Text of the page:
01/19/2023 Faculty House / Columbia University
5:00 PM
Contextualizing Justice: John Locke & the Religious Debates over Slavery, Law, and Power in England and its Empire
Holly Brewer, University of Maryland


While Locke was briefly, at two separate points in his life, an administrator for Britain’s empire, his arguments and policy proposals usually lost, and dramatically so, at least until long after his death. My paper focuses on the origin and impact of Locke's last, and largely ignored work, which was explicitly religious. In the last two years of his life John Locke devoted himself to translating, interpreting, and contextualizing St. Paul’s Epistles from the Bible. Published after his death, in 1705, his 450-page treatise went through dozens of editions over the next century. It seems a puzzle: the preeminent theorist of reason and enlightenment devoted himself at the end to a painfully meticulous treatise on an obscure religious topic, one which became a runaway bestseller. He did so because justifications for both absolutism and slavery in Britain’s empire—especially and again under Queen Anne—relied on that section of the Bible. To decenter the powerful arguments he heard about the divine rights of kings and masters, his Two Treatises of Government was not enough: to paraphrase its 1689 preface “the principles of an advocate for slavery” were still “preached in every pulpit” in 1702. He sought to read St. Paul's words within a historical context, a context that delegitimized Paul’s strongest statements about the just powers of kings and masters, but that took such statements, and such ideas seriously. In the same way, scholars need to take Locke's last work seriously, and put him in the rich context of vibrant debates over slavery and absolutism in England’s seventeenth and early eighteenth century empire, debates that have echoes today. In a world where the king or queen was also personally in charge of both the slave trade and the Church of England, slavery and absolutism were intimately connected. Putting Locke’s ideas in context reveals not only his early cooperation with Charles II, but how his ideas developed over time into a multi-pronged critique of divine and hereditary right, whether of masters or kings. This paper builds on my article "Slavery, Sovereignty, and 'Inheritable Blood': Rethinking John Locke and the Origins of American Slavery" AHR 2017 which showed how and why Locke began to challenge absolutism and slavery, not only in theory but also as a practicing imperial official and politician. In the waning two years of his life, he turned to the Bible—then the ultimate source of hierarchy in church and state and even slavery—because he thought it most necessary to change the broader debates over justice. His last efforts had such a powerful impact-- that they precipitated a dramatic backlash.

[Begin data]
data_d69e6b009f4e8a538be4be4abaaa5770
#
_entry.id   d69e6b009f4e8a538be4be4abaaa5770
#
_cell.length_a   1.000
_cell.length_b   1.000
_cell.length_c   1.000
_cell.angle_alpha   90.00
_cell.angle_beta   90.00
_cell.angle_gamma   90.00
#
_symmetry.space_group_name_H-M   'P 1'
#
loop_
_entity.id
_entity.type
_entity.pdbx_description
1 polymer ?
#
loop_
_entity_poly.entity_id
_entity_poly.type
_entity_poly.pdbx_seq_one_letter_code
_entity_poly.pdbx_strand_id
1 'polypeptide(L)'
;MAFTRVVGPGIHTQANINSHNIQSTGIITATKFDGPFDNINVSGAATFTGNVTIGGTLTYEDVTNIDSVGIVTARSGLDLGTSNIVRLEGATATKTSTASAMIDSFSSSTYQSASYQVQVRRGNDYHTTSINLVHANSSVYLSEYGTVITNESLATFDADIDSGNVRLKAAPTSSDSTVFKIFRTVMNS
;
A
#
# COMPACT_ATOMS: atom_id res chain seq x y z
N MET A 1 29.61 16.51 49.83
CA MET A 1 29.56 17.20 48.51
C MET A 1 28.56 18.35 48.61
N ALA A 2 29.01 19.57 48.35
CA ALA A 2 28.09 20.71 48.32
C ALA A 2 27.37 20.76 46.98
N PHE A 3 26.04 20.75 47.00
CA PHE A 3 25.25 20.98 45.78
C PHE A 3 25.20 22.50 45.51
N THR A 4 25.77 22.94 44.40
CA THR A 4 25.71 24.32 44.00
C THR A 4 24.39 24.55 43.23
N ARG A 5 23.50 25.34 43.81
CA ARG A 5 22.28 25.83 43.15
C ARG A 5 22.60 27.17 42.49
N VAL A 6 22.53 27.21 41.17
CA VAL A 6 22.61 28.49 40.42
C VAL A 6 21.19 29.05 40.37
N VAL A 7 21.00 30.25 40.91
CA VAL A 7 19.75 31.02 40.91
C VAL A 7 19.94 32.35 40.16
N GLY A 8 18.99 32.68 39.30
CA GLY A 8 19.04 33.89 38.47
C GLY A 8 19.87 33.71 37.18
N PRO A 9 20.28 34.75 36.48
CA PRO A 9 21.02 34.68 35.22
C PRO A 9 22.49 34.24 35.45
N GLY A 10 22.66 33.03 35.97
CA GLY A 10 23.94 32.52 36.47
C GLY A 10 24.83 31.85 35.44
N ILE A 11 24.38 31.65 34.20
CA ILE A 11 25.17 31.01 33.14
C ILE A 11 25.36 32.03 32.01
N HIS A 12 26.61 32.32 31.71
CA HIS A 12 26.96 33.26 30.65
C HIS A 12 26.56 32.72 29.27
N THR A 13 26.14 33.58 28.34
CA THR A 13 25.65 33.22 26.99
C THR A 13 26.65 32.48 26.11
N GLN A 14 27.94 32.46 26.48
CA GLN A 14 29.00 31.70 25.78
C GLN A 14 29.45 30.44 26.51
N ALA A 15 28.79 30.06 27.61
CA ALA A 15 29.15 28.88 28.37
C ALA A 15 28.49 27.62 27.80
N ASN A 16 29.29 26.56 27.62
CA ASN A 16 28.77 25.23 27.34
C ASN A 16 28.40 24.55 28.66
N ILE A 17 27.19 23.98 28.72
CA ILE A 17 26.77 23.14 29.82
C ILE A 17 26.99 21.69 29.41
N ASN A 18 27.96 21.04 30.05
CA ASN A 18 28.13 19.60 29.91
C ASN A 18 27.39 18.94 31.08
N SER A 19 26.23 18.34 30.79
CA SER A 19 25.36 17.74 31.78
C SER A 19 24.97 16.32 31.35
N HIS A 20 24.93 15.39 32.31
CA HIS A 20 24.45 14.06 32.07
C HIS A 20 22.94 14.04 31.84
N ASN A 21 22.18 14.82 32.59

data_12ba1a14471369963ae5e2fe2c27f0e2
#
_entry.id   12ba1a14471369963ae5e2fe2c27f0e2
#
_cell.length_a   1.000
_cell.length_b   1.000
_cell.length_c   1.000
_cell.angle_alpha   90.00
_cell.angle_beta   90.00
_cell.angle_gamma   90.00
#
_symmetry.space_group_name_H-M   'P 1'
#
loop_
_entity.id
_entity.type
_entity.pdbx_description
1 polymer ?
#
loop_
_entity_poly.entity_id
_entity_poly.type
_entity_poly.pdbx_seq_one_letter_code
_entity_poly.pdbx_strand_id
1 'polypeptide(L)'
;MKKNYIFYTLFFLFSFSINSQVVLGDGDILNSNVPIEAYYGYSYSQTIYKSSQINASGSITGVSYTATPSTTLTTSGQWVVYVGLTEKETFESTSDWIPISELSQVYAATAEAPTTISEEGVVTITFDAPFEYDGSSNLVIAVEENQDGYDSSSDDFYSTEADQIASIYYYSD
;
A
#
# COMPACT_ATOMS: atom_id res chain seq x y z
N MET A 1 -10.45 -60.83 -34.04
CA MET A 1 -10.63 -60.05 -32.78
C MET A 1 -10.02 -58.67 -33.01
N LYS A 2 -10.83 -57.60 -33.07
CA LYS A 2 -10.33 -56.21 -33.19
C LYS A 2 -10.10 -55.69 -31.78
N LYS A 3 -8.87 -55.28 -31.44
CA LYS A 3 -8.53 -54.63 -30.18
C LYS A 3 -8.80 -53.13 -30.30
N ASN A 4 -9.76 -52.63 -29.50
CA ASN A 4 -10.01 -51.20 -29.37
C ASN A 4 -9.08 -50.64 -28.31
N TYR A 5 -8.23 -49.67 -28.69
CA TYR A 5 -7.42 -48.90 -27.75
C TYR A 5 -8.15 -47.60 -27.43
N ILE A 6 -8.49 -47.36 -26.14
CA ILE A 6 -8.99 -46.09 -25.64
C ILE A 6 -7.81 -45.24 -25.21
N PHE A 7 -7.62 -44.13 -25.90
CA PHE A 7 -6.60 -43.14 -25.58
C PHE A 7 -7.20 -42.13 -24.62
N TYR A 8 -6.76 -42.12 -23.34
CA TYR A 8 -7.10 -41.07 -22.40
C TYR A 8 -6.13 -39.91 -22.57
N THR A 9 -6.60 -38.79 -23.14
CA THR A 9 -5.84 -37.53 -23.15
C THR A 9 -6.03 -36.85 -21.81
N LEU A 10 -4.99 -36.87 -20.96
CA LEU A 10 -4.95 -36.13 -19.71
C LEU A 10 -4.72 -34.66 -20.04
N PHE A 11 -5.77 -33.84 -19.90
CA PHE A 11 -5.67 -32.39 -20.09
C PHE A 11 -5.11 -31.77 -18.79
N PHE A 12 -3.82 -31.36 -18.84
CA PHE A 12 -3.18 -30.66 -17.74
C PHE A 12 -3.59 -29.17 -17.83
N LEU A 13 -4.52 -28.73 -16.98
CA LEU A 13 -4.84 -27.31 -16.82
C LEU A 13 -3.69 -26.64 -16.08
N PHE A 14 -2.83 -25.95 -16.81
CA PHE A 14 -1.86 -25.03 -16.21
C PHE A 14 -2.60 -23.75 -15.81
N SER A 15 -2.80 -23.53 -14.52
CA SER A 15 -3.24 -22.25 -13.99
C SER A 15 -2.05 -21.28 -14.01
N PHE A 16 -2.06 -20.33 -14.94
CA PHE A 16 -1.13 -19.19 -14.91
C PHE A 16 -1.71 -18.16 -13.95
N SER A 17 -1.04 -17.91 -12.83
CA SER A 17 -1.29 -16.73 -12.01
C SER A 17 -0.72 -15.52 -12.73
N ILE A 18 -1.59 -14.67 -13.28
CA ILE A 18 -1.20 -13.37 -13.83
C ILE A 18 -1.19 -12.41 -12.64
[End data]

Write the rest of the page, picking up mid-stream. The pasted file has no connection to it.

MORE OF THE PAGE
02/13/2023 Zoom
12:00 PM
Making Empire: Needlework and the Atlantic World
Chloe Wigston Smith , University of York, UK


Making Empire: Needlework and the Atlantic World

This paper studies the entanglements between women's handicrafts and the Atlantic world. It looks at how maker's knowledge and material literacy intersected with broader political and cultural debates about saltwater slavery, abolition, and colonialism. The research for the paper draws on my current book project, which follows the Atlantic world imagery that found its way into the hands of women and girls in Britain and early America, in the objects they made, the books they held, and the stories they read. In focusing on the small, portable handicrafts of material and print culture, my paper studies a canvas relatively small in physical size and scale, but which brought the global into conversation with the domestic. The needleworks under discussion offer compelling evidence of the intricate and intimate relations between empire and manual, material work.

03/23/2023 Faculty House, Columbia University
5:00 PM
Kathleen Alves, Queensborough Community College

5:00 PM

Megan Peiser, Oakland University

Emily Spunaugle, Oakland University